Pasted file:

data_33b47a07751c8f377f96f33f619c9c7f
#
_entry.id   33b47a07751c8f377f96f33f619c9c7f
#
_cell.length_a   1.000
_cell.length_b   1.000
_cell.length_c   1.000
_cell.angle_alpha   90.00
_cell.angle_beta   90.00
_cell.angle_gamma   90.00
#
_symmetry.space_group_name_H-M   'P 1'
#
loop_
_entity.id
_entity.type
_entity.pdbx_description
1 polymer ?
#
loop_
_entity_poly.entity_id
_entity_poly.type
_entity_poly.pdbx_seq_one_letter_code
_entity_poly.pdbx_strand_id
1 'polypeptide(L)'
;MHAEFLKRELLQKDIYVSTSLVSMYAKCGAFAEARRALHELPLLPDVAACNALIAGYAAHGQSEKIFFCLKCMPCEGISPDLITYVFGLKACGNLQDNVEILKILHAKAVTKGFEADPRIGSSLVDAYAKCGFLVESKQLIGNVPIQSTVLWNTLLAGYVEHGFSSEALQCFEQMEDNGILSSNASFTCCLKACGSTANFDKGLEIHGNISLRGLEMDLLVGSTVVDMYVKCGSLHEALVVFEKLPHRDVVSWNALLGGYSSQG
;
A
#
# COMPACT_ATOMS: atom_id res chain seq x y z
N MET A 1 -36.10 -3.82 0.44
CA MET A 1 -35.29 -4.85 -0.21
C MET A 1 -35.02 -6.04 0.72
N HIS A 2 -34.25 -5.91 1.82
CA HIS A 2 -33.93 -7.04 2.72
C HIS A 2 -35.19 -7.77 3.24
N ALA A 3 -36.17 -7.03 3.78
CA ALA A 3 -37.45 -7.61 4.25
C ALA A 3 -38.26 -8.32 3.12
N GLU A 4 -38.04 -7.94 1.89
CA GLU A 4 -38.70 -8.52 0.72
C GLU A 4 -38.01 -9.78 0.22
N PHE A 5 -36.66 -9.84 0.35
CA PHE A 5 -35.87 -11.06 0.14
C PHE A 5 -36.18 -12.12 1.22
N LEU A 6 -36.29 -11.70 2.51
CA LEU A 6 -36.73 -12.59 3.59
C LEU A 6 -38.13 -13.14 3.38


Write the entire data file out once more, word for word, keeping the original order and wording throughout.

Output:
data_33b47a07751c8f377f96f33f619c9c7f
#
_entry.id   33b47a07751c8f377f96f33f619c9c7f
#
_cell.length_a   1.000
_cell.length_b   1.000
_cell.length_c   1.000
_cell.angle_alpha   90.00
_cell.angle_beta   90.00
_cell.angle_gamma   90.00
#
_symmetry.space_group_name_H-M   'P 1'
#
loop_
_entity.id
_entity.type
_entity.pdbx_description
1 polymer ?
#
loop_
_entity_poly.entity_id
_entity_poly.type
_entity_poly.pdbx_seq_one_letter_code
_entity_poly.pdbx_strand_id
1 'polypeptide(L)'
;MHAEFLKRELLQKDIYVSTSLVSMYAKCGAFAEARRALHELPLLPDVAACNALIAGYAAHGQSEKIFFCLKCMPCEGISPDLITYVFGLKACGNLQDNVEILKILHAKAVTKGFEADPRIGSSLVDAYAKCGFLVESKQLIGNVPIQSTVLWNTLLAGYVEHGFSSEALQCFEQMEDNGILSSNASFTCCLKACGSTANFDKGLEIHGNISLRGLEMDLLVGSTVVDMYVKCGSLHEALVVFEKLPHRDVVSWNALLGGYSSQG
;
A
#
# COMPACT_ATOMS: atom_id res chain seq x y z
N MET A 1 -36.10 -3.82 0.44
CA MET A 1 -35.29 -4.85 -0.21
C MET A 1 -35.02 -6.04 0.72
N HIS A 2 -34.25 -5.91 1.82
CA HIS A 2 -33.93 -7.04 2.72
C HIS A 2 -35.19 -7.77 3.24
N ALA A 3 -36.17 -7.03 3.78
CA ALA A 3 -37.45 -7.61 4.25
C ALA A 3 -38.26 -8.32 3.12
N GLU A 4 -38.04 -7.94 1.89
CA GLU A 4 -38.70 -8.52 0.72
C GLU A 4 -38.01 -9.78 0.22
N PHE A 5 -36.66 -9.84 0.35
CA PHE A 5 -35.87 -11.06 0.14
C PHE A 5 -36.18 -12.12 1.22
N LEU A 6 -36.29 -11.70 2.51
CA LEU A 6 -36.73 -12.59 3.59
C LEU A 6 -38.13 -13.14 3.38